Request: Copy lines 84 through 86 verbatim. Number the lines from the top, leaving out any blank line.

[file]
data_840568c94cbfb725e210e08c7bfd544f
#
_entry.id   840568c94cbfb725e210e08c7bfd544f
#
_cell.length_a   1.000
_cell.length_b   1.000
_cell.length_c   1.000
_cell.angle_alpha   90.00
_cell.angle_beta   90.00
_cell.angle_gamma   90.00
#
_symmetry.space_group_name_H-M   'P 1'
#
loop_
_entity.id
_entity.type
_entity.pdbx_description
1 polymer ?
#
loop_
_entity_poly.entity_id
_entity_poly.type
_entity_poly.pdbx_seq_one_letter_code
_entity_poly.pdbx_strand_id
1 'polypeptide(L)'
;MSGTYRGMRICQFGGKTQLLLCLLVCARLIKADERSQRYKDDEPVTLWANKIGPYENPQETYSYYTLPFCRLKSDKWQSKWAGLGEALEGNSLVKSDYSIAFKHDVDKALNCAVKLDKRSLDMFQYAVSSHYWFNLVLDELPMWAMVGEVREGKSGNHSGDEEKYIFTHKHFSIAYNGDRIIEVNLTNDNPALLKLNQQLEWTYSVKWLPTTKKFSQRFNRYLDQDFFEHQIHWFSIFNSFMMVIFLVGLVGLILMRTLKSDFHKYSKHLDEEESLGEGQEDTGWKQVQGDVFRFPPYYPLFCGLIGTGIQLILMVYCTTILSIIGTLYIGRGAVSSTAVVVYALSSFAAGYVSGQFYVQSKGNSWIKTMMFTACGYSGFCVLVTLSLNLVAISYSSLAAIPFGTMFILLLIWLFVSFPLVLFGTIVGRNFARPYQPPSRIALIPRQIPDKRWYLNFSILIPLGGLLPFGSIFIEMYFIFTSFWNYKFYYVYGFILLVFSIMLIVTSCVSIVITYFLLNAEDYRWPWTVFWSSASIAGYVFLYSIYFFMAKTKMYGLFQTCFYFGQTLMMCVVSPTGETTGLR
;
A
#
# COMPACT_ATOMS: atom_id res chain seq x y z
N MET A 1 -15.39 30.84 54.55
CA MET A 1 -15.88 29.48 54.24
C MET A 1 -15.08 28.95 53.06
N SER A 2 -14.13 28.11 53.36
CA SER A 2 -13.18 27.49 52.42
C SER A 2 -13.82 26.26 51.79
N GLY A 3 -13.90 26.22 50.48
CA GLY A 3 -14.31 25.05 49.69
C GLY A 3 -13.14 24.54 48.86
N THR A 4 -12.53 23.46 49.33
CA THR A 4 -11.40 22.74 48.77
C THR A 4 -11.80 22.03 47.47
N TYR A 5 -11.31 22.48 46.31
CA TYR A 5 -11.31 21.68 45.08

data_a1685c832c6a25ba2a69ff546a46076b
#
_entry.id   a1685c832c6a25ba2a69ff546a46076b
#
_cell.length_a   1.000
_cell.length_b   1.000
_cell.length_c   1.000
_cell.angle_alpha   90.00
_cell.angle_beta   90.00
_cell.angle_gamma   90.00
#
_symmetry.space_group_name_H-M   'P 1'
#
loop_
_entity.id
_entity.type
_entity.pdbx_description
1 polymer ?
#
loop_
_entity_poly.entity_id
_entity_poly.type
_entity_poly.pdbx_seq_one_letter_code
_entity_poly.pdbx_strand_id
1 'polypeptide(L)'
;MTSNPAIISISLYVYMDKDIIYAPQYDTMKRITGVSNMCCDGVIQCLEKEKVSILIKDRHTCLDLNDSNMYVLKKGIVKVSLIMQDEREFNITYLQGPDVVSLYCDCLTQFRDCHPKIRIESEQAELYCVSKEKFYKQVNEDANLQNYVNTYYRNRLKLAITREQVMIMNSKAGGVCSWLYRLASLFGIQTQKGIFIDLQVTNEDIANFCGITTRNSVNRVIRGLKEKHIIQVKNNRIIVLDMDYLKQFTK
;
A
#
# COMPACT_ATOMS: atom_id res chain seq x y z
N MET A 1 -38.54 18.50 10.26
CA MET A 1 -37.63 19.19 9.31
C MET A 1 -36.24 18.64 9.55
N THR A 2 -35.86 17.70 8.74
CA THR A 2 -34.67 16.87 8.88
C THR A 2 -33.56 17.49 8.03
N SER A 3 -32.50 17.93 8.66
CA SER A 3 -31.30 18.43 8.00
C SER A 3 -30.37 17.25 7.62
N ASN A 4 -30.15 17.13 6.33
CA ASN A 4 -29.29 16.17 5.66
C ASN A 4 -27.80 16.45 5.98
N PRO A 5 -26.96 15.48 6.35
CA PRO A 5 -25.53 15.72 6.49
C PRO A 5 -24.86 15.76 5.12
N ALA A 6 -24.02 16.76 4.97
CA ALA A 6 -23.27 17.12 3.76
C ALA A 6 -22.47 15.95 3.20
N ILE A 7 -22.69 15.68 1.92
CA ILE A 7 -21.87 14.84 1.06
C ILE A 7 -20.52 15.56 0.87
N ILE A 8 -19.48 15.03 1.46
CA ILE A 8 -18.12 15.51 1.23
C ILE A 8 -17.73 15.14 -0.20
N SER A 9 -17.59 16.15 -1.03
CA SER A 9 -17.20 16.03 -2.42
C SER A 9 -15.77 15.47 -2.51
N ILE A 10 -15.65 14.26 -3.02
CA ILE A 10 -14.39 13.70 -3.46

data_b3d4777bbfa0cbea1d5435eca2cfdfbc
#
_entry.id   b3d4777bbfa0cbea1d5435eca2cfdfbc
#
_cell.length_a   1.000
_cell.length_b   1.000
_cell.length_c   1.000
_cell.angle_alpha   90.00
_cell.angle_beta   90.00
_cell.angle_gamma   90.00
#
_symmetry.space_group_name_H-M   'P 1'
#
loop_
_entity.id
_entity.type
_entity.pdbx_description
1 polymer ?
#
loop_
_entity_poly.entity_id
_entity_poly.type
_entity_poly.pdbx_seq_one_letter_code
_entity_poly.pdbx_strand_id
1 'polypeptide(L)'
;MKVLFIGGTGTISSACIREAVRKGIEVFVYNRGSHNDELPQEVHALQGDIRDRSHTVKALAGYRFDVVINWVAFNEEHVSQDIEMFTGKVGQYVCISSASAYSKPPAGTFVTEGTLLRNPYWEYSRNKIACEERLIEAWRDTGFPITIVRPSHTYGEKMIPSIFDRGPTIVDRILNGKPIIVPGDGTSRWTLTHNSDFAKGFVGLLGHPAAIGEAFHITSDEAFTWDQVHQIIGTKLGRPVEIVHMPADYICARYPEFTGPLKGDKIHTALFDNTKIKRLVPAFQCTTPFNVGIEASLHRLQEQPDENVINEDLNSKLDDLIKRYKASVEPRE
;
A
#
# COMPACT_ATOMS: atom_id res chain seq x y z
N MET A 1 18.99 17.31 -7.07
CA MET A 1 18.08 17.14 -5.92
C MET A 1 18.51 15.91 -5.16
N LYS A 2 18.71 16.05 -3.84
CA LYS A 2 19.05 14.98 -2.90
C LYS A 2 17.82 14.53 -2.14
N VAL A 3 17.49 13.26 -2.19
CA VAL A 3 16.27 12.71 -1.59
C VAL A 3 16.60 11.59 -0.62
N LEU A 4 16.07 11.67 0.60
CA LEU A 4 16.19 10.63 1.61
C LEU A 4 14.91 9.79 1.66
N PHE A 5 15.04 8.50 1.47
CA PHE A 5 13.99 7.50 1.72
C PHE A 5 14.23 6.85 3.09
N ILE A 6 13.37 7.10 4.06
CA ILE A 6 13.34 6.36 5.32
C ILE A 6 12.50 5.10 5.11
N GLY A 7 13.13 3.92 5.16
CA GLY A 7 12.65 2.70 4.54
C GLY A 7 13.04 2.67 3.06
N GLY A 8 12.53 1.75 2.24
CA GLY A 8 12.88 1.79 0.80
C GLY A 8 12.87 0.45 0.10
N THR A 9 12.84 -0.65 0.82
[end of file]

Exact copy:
N ASN A 4 -30.15 17.13 6.33
CA ASN A 4 -29.29 16.17 5.66
C ASN A 4 -27.80 16.45 5.98